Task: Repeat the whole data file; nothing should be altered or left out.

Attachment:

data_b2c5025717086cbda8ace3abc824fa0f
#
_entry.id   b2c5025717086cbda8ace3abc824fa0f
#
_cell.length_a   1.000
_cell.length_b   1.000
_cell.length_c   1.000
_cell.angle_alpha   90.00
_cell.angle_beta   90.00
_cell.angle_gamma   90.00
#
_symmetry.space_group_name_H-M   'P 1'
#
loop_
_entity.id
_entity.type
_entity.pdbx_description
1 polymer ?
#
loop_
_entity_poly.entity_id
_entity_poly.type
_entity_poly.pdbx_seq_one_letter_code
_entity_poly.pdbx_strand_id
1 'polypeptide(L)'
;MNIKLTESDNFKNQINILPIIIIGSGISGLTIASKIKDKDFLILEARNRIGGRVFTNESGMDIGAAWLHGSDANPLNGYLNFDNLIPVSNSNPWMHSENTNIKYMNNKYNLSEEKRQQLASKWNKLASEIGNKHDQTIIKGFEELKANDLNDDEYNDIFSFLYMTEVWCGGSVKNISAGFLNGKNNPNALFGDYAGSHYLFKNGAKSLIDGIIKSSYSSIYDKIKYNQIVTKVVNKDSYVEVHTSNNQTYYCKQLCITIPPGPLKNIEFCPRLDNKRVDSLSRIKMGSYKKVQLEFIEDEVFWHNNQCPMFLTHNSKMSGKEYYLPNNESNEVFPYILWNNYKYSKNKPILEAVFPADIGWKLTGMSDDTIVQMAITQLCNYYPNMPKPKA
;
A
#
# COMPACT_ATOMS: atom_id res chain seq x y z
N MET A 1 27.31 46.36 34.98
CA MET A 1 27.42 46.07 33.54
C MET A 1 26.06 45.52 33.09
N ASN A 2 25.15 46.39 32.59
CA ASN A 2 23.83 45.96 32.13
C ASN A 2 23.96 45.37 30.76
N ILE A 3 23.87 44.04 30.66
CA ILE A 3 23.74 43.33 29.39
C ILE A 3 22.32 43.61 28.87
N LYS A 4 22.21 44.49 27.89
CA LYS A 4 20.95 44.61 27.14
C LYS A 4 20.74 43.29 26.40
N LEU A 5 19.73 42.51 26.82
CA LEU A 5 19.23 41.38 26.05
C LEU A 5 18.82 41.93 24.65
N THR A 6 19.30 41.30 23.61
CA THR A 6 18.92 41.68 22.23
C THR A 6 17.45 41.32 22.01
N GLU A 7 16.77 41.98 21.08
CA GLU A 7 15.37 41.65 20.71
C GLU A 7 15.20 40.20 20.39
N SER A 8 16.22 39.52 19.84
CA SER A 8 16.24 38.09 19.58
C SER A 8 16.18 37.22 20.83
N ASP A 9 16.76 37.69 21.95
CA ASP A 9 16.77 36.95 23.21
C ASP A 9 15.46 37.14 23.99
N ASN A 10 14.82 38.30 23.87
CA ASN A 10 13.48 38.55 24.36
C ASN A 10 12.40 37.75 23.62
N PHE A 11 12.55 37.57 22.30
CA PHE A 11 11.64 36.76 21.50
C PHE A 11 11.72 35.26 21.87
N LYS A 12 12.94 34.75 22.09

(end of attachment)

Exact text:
data_b2c5025717086cbda8ace3abc824fa0f
#
_entry.id   b2c5025717086cbda8ace3abc824fa0f
#
_cell.length_a   1.000
_cell.length_b   1.000
_cell.length_c   1.000
_cell.angle_alpha   90.00
_cell.angle_beta   90.00
_cell.angle_gamma   90.00
#
_symmetry.space_group_name_H-M   'P 1'
#
loop_
_entity.id
_entity.type
_entity.pdbx_description
1 polymer ?
#
loop_
_entity_poly.entity_id
_entity_poly.type
_entity_poly.pdbx_seq_one_letter_code
_entity_poly.pdbx_strand_id
1 'polypeptide(L)'
;MNIKLTESDNFKNQINILPIIIIGSGISGLTIASKIKDKDFLILEARNRIGGRVFTNESGMDIGAAWLHGSDANPLNGYLNFDNLIPVSNSNPWMHSENTNIKYMNNKYNLSEEKRQQLASKWNKLASEIGNKHDQTIIKGFEELKANDLNDDEYNDIFSFLYMTEVWCGGSVKNISAGFLNGKNNPNALFGDYAGSHYLFKNGAKSLIDGIIKSSYSSIYDKIKYNQIVTKVVNKDSYVEVHTSNNQTYYCKQLCITIPPGPLKNIEFCPRLDNKRVDSLSRIKMGSYKKVQLEFIEDEVFWHNNQCPMFLTHNSKMSGKEYYLPNNESNEVFPYILWNNYKYSKNKPILEAVFPADIGWKLTGMSDDTIVQMAITQLCNYYPNMPKPKA
;
A
#
# COMPACT_ATOMS: atom_id res chain seq x y z
N MET A 1 27.31 46.36 34.98
CA MET A 1 27.42 46.07 33.54
C MET A 1 26.06 45.52 33.09
N ASN A 2 25.15 46.39 32.59
CA ASN A 2 23.83 45.96 32.13
C ASN A 2 23.96 45.37 30.76
N ILE A 3 23.87 44.04 30.66
CA ILE A 3 23.74 43.33 29.39
C ILE A 3 22.32 43.61 28.87
N LYS A 4 22.21 44.49 27.89
CA LYS A 4 20.95 44.61 27.14
C LYS A 4 20.74 43.29 26.40
N LEU A 5 19.73 42.51 26.82
CA LEU A 5 19.23 41.38 26.05
C LEU A 5 18.82 41.93 24.65
N THR A 6 19.30 41.30 23.61
CA THR A 6 18.92 41.68 22.23
C THR A 6 17.45 41.32 22.01
N GLU A 7 16.77 41.98 21.08
CA GLU A 7 15.37 41.65 20.71
C GLU A 7 15.20 40.20 20.39
N SER A 8 16.22 39.52 19.84
CA SER A 8 16.24 38.09 19.58
C SER A 8 16.18 37.22 20.83
N ASP A 9 16.76 37.69 21.95
CA ASP A 9 16.77 36.95 23.21
C ASP A 9 15.46 37.14 23.99
N ASN A 10 14.82 38.30 23.87
CA ASN A 10 13.48 38.55 24.36
C ASN A 10 12.40 37.75 23.62
N PHE A 11 12.55 37.57 22.30
CA PHE A 11 11.64 36.76 21.50
C PHE A 11 11.72 35.26 21.87
N LYS A 12 12.94 34.75 22.09